DMVPN Design using FrontDoor VRF

This posts looks more to analyze few design questions and good information on how to complete a successful DMVPN implementation, other than a focus on the configuration. And last but not least, to start a conversation and hear more about what would you do in cases like this (There are many ways to skin a cat!!)

A short background on what got me to this:

I have been most of my Professional career focused on UC and Collaboration technologies until not too long ago that I decided that I wanted to get involved with Security and Networks again. At this point my focus is to be able to maintain a good deal of knowledge on the technologies that cover all Cisco Security suite, but UC is still a great part on what I do daily at my current position.

Enough with the explanations and back to the main point.

Scenario: Requirements:

– Multi-site company needs to implement a solution that uses MPLS as their main connection to communicate between sites. They are also looking to use the Internet as a failover when MPLS fails.
– Currently when MPLS fails, they create static routes to the Firewall, to leverage Site to Site VPNS already in place
– Fail-over and Fail-back needs to happen dynamically
– Voice (My stuff), should not travel over the Internet, SRST is already in place and part of failover per site.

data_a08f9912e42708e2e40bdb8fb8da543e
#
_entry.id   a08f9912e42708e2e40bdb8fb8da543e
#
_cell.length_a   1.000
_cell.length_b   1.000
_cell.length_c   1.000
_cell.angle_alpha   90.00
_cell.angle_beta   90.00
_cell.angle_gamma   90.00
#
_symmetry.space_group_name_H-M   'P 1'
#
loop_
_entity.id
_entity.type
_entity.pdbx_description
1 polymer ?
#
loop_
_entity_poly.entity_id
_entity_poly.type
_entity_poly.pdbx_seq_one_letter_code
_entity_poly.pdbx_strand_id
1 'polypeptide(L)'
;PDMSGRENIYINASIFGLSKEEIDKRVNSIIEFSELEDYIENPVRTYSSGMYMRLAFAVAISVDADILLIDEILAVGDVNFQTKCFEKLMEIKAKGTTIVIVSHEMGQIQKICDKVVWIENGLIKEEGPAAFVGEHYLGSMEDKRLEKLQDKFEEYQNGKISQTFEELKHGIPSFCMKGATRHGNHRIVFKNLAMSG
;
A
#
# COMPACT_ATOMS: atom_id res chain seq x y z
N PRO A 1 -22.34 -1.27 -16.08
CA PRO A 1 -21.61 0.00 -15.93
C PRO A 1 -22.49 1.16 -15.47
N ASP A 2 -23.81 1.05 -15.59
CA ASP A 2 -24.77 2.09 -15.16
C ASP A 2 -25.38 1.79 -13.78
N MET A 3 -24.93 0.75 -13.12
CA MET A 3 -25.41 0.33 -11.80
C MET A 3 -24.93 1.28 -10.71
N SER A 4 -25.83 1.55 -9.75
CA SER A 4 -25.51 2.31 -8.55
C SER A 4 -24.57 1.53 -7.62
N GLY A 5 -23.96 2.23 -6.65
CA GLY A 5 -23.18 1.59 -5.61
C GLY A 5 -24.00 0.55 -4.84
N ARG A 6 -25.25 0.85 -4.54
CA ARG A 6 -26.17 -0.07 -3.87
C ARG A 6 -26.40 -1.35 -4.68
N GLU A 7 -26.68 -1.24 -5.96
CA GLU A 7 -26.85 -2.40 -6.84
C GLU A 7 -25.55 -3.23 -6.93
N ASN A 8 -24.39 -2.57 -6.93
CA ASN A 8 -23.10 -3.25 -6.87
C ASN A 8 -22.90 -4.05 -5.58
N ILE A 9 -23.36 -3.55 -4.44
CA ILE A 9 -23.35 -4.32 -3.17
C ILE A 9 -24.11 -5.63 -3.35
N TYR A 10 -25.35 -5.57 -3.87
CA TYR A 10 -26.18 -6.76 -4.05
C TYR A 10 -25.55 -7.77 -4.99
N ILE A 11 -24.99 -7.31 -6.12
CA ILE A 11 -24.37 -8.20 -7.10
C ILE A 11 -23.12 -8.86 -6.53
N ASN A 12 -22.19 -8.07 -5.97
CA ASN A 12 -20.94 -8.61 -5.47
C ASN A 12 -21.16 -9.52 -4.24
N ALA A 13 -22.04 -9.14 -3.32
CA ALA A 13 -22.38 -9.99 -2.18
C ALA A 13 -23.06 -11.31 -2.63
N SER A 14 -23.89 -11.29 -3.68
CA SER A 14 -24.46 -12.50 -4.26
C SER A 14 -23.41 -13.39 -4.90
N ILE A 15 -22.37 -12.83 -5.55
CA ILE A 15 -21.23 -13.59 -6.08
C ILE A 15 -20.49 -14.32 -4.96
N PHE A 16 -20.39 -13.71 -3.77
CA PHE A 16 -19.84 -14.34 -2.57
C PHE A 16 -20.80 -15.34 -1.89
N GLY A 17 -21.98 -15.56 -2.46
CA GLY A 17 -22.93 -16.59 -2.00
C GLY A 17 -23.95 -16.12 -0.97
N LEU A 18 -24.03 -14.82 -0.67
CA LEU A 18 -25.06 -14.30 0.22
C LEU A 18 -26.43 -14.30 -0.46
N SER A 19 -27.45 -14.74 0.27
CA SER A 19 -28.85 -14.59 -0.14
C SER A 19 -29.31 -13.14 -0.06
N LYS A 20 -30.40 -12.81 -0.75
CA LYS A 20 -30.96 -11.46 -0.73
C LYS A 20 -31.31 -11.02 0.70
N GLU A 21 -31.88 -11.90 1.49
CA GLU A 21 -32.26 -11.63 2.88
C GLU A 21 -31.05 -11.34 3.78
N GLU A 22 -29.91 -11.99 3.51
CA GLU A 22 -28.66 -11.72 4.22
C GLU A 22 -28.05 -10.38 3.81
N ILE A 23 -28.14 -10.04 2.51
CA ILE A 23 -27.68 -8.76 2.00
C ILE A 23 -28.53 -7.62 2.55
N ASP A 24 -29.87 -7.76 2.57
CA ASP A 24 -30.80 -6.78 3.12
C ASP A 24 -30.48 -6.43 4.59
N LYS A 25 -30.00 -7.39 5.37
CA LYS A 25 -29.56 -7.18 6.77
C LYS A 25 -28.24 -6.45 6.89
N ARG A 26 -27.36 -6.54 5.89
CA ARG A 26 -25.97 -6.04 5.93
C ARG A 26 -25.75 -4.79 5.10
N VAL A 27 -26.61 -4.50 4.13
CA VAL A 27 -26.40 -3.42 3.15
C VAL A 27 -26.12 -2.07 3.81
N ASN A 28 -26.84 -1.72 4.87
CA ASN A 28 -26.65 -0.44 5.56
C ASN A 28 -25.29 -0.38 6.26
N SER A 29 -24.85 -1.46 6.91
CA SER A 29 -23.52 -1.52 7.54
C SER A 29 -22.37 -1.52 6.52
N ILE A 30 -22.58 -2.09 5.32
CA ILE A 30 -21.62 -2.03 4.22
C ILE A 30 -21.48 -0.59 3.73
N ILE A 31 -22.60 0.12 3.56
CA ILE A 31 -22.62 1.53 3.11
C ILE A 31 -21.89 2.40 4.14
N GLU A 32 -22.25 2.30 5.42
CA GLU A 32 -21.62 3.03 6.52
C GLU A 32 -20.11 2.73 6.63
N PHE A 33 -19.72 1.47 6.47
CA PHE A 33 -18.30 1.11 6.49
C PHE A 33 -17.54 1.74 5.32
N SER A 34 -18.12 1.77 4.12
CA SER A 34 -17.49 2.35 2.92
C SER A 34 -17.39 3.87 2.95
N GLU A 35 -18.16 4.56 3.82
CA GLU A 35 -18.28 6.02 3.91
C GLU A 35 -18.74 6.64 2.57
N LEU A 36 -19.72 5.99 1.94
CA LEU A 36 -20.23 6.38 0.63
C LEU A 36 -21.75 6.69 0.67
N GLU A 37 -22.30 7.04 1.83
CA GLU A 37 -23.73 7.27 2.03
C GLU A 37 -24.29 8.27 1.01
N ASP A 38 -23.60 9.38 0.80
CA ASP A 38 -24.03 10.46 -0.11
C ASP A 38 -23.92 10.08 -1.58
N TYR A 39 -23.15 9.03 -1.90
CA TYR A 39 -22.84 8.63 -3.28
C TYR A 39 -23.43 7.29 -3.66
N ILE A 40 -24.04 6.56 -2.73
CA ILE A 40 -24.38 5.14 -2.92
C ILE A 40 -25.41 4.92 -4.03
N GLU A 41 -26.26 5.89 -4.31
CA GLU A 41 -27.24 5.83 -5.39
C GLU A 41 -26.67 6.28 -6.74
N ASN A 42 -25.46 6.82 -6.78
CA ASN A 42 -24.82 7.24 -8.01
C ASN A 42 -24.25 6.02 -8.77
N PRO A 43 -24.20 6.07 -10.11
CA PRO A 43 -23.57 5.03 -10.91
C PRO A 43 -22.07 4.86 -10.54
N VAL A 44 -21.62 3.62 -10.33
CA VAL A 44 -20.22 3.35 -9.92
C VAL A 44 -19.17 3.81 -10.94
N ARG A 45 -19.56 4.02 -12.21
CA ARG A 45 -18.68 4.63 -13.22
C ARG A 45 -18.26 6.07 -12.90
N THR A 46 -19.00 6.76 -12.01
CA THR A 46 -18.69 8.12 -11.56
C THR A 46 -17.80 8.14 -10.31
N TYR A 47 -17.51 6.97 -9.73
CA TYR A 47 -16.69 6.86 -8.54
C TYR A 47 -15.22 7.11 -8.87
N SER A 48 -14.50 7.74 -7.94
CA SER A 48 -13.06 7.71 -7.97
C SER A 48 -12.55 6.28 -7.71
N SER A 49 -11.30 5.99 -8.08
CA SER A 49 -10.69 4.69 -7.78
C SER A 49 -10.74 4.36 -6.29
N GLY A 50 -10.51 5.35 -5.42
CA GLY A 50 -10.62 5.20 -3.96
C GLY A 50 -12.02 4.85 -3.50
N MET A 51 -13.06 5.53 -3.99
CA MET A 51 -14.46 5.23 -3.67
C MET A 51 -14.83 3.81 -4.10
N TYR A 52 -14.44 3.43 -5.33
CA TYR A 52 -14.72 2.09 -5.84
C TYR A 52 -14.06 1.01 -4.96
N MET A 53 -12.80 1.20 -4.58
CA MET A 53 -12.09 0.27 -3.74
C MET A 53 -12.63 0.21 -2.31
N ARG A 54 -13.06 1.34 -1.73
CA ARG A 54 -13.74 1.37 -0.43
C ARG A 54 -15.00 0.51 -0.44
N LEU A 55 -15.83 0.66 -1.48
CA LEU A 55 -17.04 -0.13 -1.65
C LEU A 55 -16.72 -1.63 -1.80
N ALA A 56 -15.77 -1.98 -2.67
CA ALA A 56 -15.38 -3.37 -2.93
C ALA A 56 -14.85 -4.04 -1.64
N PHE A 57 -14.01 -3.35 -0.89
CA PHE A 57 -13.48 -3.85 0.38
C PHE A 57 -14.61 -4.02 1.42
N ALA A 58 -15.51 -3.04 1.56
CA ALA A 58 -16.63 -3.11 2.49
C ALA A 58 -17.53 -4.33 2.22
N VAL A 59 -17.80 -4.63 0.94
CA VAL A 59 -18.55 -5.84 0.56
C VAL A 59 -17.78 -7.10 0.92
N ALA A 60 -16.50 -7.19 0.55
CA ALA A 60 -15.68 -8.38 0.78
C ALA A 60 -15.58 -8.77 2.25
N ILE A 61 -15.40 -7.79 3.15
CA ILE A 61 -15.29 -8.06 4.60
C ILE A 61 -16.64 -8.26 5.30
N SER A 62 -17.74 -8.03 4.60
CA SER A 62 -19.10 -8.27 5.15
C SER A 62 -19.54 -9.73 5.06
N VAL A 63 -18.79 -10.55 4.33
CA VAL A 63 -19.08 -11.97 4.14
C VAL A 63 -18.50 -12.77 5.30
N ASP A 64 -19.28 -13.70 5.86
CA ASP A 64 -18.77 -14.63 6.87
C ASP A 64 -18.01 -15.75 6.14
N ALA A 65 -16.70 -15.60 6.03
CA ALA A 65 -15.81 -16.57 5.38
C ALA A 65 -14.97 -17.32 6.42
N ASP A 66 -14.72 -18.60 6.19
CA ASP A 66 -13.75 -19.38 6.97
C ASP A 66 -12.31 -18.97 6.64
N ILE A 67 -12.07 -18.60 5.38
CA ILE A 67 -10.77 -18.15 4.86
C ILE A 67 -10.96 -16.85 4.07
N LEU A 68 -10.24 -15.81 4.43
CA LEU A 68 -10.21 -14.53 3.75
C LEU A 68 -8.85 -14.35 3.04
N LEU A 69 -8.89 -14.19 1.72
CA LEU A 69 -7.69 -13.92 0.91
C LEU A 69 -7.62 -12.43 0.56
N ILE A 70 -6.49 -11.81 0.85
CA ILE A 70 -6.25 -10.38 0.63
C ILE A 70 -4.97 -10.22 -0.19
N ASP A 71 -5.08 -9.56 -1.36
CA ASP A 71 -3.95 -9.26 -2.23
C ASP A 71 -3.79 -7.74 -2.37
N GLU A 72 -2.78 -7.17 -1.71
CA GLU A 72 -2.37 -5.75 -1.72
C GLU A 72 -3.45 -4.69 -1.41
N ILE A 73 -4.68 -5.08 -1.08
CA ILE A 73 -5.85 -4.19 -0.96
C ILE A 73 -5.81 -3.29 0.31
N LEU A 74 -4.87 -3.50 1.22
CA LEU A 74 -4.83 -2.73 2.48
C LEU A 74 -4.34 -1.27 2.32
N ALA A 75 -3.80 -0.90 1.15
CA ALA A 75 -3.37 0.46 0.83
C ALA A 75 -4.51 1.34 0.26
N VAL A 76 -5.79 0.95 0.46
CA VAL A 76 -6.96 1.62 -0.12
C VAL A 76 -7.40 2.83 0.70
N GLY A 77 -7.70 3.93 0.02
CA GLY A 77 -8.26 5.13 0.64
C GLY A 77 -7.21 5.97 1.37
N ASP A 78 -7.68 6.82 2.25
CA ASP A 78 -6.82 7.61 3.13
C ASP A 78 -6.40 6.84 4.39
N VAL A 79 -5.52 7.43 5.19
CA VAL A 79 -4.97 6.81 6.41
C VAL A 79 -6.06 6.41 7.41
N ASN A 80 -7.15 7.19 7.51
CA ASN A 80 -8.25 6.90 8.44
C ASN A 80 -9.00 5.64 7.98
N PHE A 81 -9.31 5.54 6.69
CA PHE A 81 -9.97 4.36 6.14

Scenario: The Challenges:

– DMVPN migration operations need to happen gradually, in other words sites should be migrated one by day
– All sites, or better said yet, all infrastructure uses Static Routing (dang!!)
– Remember the Voice requirement before? – well there are a handful of sites were VOICE is required to travel over the Internet Tunnel
– There are 2 Datacenters in different continents, sites from the same continent, do not or should not failover to the other datacenter (continent)

The not so pretty image of the environment playing on VIRL

NewImage

DMVPN Learning Opportunities

What I discovered going over the requirements, I noticed that there are a plethora of interesting resources out there from Cisco, about how to implement a solution like this. The problem I had with this is that there is no explanation or a good document that talks about how we migrate to DMVPN without affecting other sites.

Digging on this one a bit deeper I found out that there is this concept of Route leaking, or in other words make sure you share routes from the Global routing table to the newly created FVRF.